Theatrical release poster
|Directed by||Robert Z. Leonard|
|Produced by||Pandro S. Berman|
|Written by||William Anthony McGuire (story) |
Marguerite Roberts (screenplay)
Sonya Levien (screenplay)
|Starring||James Stewart |
|Music by||Herbert Stothart|
|Edited by||Blanche Sewell|
Ziegfeld Girl is a 1941 American musical film directed by Robert Z. Leonard and starring James Stewart, Judy Garland, Hedy Lamarr, Lana Turner, Tony Martin, Jackie Cooper, Eve Arden, and Philip Dorn. The film, which features musical numbers by Busby Berkeley, was produced by Metro-Goldwyn-Mayer.
Set in the 1920s, the film tells the parallel stories of three women who become performers in the renowned Broadway show the Ziegfeld Follies. It was intended to be a 1938 sequel to the 1936 hit The Great Ziegfeld, and recycled some footage from the earlier film. Unlike that film and the later Ziegfeld Follies (film), Ziegfeld himself does not appear as a character.
As happens every year, Florenz Ziegfeld is seeking new talent for the latest edition of his lavish Broadway revue, the Ziegfeld Follies. Three showbiz hopefuls, Sandra Kolter (Hedy Lamarr), Susan Gallagher (Judy Garland), and Sheila Regan (Lana Turner) are among those selected to join the cast of glamorous "Ziegfeld girls", and become friends.
Sandra, a European beauty, is spotted and recruited while accompanying her violin virtuoso husband Franz to his audition for the show's orchestra. Franz is rejected because his musical skills are too good for the job, and Sandra becomes a showgirl over Franz' objections in order to earn needed income, causing a rift between the couple. Sandra quickly becomes a star and attracts the attentions of her singing co-star, Frank Merton (Tony Martin). But after learning that Frank is married to a wife who loves him, Sandra reconciles with Franz and abandons her career to support him on a concert tour.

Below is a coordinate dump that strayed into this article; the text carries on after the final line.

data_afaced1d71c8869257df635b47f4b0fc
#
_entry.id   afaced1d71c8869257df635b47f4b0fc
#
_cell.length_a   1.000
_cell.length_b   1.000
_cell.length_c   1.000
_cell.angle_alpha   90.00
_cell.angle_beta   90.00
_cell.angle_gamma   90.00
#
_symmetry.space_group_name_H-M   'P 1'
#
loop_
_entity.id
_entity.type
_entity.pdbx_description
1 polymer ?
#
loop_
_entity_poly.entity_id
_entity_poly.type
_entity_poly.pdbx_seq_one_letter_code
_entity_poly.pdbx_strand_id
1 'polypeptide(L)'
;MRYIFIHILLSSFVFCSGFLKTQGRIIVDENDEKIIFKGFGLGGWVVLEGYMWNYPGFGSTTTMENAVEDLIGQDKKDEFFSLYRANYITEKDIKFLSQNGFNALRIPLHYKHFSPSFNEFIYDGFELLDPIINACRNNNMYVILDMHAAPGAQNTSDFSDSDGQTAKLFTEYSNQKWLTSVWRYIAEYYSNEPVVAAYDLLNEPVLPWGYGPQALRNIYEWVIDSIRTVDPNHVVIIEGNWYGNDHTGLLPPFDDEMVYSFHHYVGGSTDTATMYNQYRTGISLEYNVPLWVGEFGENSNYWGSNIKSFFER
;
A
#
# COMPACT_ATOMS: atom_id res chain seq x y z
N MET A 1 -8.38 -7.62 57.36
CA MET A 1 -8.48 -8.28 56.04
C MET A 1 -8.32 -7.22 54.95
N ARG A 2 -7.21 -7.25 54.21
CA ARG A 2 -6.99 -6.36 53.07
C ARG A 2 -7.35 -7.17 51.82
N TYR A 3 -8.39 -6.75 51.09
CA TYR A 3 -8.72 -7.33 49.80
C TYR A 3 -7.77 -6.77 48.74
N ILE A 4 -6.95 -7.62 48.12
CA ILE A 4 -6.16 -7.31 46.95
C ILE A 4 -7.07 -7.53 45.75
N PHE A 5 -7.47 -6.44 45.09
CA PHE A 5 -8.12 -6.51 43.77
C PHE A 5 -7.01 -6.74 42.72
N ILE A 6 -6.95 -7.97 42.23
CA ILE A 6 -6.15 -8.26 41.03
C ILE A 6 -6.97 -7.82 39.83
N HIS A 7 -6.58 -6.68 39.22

Susan, a seventeen-year-old from a theatrical family, is discovered performing a vaudeville act with her aging father. Although Susan is less physically beautiful than the other showgirls, her enormous singing talent lands her a featured role. Her father, not wanting to thwart her career, encourages her to stay in the Follies while he continues traveling on the vaudeville circuit alone. Susan worries about her father and eventually convinces the producers to give him a part in the show, where he proves to be a surprise hit.
Sheila, a former elevator operator from Flatbush, Brooklyn, is torn between her love for truck driver Gil Young (Jimmy Stewart) and her suddenly wealthy life as a showgirl, including a Park Avenue apartment, press coverage, and expensive gifts from rich male fans. After she turns down Gil's marriage proposal, he joins a bootlegging gang and ends up in prison. Sheila becomes an alcoholic and is fired from the show after a drunken fall onstage. Seriously ill and unable to sustain her luxurious lifestyle, she moves back into her family's modest Flatbush home. Gil, newly released from prison, visits her and pledges his love, although he knows she is dying. Despite her precarious health, Sheila goes alone to the opening night of the latest Follies show, where she collapses in the theater. Sandra and Franz rush to her side as Susan, now a star, sings from the stage.
A musical number sung by Judy Garland, "We Must Have Music", was deleted from the final film. Only a fragment survives, as it was used in an MGM short A New Romance of Celluloid: We Must Have Music (1942).
According to MGM records the film earned $1,891,000 in the US and Canada and $1,210,000 elsewhere resulting in a profit of $532,000.
The film is recognized by American Film Institute in these lists: